To "four airlines," CarTrawler chief commercial officer Aileen McCormack said, ancillary revenue is already the "predominant revenue source." She calls this phenomenon the "ancillary revenue revolution." However, in our industry, up/cross-selling seems to be perceived as mainly a "vanity metric."

A friend of mine always says that "there's no such thing as ancillary sources of revenue. If you're selling a service or a product, that's revenue, period." However, with few exceptions (golf resorts, casinos, SPA hotels, ski resorts), our industry is traditionally room-centric.

The benefits of upselling, however, are numerous:

  • Increase in booking value;
  • Better guest experience and, consequentially, positive impact on reputation and guest retention;
  • A deeper understanding of guests' need to hyperpersonalize their stays;
  • Increased direct revenue, as most upsold services/products are sold directly at the hotel and not through intermediaries.

Thinking out of the box of the "usual suspects" (room upgrades, early check-ins/late check-out, stay extensions, F&B, wellness packages, tours and activities, events tickets), how can our industry exploit such a lucrative activity?

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Laura Calin
Laura Calin
VP, Strategy and Solutions Management at Oracle Hospitality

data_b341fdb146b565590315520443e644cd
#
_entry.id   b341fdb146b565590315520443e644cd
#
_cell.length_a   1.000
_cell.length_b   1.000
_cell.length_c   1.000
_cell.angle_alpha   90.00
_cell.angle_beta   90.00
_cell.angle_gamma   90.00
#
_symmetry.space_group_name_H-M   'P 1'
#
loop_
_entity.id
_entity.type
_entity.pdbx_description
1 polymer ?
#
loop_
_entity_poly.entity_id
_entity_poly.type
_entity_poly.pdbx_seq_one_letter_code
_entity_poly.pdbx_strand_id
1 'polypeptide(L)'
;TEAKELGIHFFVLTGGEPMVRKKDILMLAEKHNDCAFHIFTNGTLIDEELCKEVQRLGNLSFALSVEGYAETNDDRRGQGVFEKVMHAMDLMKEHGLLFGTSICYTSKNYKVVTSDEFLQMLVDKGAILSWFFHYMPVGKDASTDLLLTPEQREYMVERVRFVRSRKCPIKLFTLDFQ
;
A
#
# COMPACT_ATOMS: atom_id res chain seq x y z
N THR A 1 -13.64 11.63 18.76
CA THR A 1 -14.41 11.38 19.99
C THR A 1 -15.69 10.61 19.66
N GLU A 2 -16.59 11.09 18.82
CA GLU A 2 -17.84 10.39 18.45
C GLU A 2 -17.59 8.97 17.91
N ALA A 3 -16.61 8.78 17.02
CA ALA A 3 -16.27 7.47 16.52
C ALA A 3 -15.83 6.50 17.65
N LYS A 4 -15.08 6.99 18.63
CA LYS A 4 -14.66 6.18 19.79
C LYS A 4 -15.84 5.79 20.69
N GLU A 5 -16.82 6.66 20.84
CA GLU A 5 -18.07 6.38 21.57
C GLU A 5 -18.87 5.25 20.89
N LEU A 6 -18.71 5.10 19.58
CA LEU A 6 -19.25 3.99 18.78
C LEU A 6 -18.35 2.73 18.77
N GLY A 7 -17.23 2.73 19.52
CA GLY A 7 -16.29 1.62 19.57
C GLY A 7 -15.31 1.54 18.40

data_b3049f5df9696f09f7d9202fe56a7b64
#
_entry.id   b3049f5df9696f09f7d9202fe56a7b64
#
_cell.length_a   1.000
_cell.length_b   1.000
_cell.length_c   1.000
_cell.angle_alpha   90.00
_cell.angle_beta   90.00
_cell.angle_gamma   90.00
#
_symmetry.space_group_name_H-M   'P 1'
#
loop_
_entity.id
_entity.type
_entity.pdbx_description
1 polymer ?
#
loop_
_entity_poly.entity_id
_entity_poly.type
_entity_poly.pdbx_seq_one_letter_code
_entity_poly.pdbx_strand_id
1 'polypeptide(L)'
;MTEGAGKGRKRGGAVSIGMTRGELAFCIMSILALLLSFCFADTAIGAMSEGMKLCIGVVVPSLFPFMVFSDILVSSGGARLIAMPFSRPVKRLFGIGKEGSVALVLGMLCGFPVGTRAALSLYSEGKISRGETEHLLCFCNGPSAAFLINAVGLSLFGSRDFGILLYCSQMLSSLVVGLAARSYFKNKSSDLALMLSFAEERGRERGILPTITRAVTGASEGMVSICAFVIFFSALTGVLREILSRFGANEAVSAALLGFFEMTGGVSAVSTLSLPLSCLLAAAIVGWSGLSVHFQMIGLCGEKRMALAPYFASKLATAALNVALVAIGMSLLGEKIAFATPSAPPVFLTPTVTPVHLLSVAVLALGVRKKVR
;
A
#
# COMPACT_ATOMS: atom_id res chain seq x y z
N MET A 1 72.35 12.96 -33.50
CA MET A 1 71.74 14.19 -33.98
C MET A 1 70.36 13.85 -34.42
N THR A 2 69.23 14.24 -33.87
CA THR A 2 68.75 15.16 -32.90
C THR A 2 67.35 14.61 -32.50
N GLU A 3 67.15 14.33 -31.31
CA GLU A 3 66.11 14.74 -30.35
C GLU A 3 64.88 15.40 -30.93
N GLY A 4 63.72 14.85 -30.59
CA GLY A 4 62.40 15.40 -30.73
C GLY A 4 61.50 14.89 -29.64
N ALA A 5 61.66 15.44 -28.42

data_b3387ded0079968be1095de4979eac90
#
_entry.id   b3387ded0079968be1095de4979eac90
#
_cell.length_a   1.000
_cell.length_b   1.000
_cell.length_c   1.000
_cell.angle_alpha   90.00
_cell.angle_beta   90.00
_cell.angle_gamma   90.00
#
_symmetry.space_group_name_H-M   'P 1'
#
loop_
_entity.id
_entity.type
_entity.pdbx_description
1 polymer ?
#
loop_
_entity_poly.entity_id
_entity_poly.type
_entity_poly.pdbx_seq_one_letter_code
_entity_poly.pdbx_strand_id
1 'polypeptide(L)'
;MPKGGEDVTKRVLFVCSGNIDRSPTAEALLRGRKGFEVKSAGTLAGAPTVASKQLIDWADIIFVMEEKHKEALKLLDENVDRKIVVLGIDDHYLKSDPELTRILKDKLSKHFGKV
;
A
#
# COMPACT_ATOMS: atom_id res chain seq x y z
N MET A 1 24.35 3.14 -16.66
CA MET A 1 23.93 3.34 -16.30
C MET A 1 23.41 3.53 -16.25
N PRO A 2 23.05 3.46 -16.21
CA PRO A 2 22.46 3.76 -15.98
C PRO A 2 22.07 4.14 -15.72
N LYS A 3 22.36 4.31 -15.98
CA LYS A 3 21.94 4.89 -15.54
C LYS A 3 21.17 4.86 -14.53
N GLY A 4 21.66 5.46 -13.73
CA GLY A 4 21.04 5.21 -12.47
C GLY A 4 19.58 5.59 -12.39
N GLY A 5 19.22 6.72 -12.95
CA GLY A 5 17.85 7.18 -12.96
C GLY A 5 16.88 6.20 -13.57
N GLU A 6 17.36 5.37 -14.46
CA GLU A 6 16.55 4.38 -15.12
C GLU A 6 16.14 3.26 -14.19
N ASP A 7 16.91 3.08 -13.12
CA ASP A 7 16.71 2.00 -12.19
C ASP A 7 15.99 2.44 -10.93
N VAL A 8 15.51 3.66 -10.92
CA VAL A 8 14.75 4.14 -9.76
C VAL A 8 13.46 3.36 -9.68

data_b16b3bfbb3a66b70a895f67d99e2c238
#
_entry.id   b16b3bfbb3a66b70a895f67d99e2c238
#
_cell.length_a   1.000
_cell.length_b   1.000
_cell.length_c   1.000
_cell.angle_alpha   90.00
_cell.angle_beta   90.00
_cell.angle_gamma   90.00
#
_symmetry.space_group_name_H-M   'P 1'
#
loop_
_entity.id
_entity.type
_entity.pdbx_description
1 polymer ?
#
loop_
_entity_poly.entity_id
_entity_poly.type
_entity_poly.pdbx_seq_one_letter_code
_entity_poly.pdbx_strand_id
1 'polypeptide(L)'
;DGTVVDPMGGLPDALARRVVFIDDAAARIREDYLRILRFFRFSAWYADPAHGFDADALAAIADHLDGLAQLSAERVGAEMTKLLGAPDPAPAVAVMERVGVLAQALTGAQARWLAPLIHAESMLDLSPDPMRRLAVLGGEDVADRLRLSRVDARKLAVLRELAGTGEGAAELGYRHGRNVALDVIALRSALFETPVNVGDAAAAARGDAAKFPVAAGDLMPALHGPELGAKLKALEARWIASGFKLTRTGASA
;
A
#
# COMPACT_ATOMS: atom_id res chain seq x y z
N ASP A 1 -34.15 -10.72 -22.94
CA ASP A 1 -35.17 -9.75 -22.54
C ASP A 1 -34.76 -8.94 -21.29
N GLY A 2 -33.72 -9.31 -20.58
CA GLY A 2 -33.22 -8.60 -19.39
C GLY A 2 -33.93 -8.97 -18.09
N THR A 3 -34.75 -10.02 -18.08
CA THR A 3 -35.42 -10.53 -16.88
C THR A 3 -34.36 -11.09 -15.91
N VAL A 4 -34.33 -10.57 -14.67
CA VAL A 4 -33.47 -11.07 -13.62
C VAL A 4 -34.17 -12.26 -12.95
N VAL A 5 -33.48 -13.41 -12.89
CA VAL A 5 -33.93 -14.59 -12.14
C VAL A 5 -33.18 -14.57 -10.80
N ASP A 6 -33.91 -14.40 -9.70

Nicole Dehler
Nicole Dehler
Vice President of Product Management at StayNTouch
Mark Fancourt
Mark Fancourt
Co-Founder at TRAVHOTECH
Simone Puorto
Simone Puorto
Founder | CEO | Futurist
Tomeu Fiol
Tomeu Fiol
Global Hotel Technologies Director en Meliá Hotels International
Juanjo  Rodriguez
Juanjo Rodriguez
Founder, The Hotels Network
Max Starkov
Max Starkov
Adjunct Professor NYU Tisch Center for Hospitality and Hospitality & Online Travel Tech Consultant

I'm forever surprised by hoteliers who seem to consider that the room booking is the culmination of the guest sales journey, and not, as it should be, the start! The honeymoon period for upselling is at the time of booking, so why not employ tools that are easily accessed by QR codes to advertise hotel amenities and services to help boost spend per customer? Consider a booking to be like a project: two IT companies get an order for the same value - 100. At the end of the project company A has made 140 but company B has made 400. Guess which company is still in business and which one went bust? (True story, I worked for one of them - contact me for details).

Tristan Gadsby
Tristan Gadsby
Co-Founder and CEO of Alliants
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